After Darkness Synopsis:
The winner of The Australian/Vogel’s Literary Award 2014
It is early 1942 and Australia is in the midst of war.
While working at a Japanese hospital in the pearling port of Broome, Dr Ibaraki is arrested as an enemy alien and sent to Loveday internment camp in a remote corner of South Australia. There, he learns to live among a group of men who are divided by culture and allegiance. As tensions at the isolated camp escalate, the doctor’s long-held beliefs are thrown into question and he is forced to confront his dark past: the promise he made in Japan and its devastating consequences. (Allen & Unwin)
After Darkness, the debut novel from Aussie author Christine Piper, is something special. It is everything literature should be.
literature: a body of artistic writings of a country or period that are characterized by beauty of expression and form and by universality of intellectual and emotional appeal
From the opening line the reader is engaged. Although a reserved personality outwardly, the narrative voice of Dr Ibaraki is open, perceptive and without pretence. Piper’s descriptions of the Australian landscape are filled with emotion, artistry and a sense of longevity.
Gazing at the mallee trees as we walked to the river, I once more admired their inconspicuous quality, the grey-greeen leaves that stirred so gently in the breeze. Taking a wider perspective, I realised that every element of the landscape — from the grass and trees to the pebbly earth — seemed at pains not to outdo the others, and it struck me as a very noble quality indeed.
In After Darkness Dr Ibaraki’s story is conveyed through multiple narrative streams that serve as windows into different time periods and experiences in his life. In alternating between these narrative streams Piper subtly cultivates tension and propels the reader onward to the surprisingly satisfying conclusion. This novel was very difficult to put down.
There is an understated and refined, almost ageless quality, to Piper’s prose. Any musician understands it is the quieter passages of a concerto that draw in the listener and heighten their emotional engagement with a piece. Piper has translated this knowledge to the pages of After Darkness.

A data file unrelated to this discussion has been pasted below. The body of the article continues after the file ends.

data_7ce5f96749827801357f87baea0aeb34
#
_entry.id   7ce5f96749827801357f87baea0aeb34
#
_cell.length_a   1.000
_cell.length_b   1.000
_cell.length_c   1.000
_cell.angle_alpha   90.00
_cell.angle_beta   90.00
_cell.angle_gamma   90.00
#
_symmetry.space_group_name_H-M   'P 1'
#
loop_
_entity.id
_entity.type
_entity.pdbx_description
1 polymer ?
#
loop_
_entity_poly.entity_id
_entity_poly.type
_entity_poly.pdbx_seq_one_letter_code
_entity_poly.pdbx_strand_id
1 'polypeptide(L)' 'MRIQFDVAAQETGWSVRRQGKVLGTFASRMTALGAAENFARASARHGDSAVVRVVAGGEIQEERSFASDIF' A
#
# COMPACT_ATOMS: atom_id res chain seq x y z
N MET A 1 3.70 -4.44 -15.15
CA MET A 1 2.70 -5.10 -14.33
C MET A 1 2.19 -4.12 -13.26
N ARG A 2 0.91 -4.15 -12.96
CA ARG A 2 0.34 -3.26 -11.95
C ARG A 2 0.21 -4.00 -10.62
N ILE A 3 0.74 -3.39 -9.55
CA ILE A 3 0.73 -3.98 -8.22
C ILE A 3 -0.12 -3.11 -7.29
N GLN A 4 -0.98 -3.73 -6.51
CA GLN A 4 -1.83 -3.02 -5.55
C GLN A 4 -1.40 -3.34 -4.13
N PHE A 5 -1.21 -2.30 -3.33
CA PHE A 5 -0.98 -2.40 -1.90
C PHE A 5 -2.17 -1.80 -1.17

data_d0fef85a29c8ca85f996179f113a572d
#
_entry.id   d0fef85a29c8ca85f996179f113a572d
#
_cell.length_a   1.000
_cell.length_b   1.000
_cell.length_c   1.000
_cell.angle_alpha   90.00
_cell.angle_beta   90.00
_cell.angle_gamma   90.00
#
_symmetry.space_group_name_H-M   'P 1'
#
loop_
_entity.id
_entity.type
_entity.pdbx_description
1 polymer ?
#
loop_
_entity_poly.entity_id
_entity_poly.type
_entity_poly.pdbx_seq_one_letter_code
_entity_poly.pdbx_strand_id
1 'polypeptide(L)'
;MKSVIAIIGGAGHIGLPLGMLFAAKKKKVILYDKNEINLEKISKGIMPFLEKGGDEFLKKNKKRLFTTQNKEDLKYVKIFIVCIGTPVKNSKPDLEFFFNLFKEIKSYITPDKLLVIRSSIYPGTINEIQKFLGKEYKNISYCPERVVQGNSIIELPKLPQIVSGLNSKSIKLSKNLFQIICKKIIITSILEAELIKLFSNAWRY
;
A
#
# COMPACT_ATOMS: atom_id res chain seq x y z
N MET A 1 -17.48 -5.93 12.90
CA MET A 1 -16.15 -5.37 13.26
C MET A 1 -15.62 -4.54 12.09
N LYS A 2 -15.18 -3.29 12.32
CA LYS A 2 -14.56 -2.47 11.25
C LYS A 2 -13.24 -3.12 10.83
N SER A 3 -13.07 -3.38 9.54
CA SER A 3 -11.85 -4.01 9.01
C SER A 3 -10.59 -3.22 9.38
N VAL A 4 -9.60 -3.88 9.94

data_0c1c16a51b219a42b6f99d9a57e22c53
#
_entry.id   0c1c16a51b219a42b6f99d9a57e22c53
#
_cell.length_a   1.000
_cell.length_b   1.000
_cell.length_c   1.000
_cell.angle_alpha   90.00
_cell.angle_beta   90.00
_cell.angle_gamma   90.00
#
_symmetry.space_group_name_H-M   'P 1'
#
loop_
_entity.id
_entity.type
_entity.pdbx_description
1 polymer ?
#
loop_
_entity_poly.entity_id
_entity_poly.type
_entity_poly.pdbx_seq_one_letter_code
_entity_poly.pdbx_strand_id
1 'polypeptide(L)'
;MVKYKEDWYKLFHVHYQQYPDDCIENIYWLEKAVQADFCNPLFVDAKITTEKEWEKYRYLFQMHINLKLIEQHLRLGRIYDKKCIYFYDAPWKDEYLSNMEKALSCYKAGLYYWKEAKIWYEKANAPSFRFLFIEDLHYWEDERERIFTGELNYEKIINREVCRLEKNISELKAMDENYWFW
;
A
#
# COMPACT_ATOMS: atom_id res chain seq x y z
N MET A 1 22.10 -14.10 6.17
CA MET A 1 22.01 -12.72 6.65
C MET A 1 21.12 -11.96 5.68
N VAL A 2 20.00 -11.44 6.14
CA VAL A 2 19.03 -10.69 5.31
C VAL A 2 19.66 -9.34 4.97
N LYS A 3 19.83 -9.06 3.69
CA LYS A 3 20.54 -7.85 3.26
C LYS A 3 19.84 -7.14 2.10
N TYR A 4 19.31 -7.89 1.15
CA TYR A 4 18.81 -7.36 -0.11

Above all, it is the way Piper has written so openly about discrimination and the atrocities of war without ever veering towards sensationalism that most impressed me. She exposes the light in the dark without subjecting readers to cloying sentimentality. An unerring respect for all people is what sets After Darkness apart from its peers and is the core of its universal appeal and currency in today’s society.
My response to this piece is best described as admiration. After Darkness is captivating and haunting for all the right reasons – the work of a truly gifted writer that all should have the opportunity to read.
BOOK RATING: The Story 5 / 5 ; The Writing 5 / 5
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Genre: Literature, Drama, Historical
Author Information: Christine Piper’s short fiction has been published in Seizure, SWAMP and Things That Are Found In Trees and Other Stories. She was the 2013 Alice Hayes writing fellow at Ragdale in the United States. She has studied creative writing at Macquarie University, the Iowa Writers’ Workshop and the University of Technology, Sydney, where she wrote a version of this novel as part of her doctoral degree. She has also worked as a magazine editor and writer for more than a decade. Both in South Korea in 1979 to an Australian father and a Japanese mother, she moved to Australia when she was one. She has previously taught English and studied Japanese in Japan, and currently lives in New York with her husband. Christine is also the 2014 recipient of the ABR Calibre Prize for an Outstanding Essay. After Darkness, her first novel, is the winner of The Australian/Vogel’s Literary Prize 2014.
* My receiving a paperbook copy of this title from Allen & Unwin (thanks to the author) for review purposes in no way hindered the expression of my honest opinions in the above.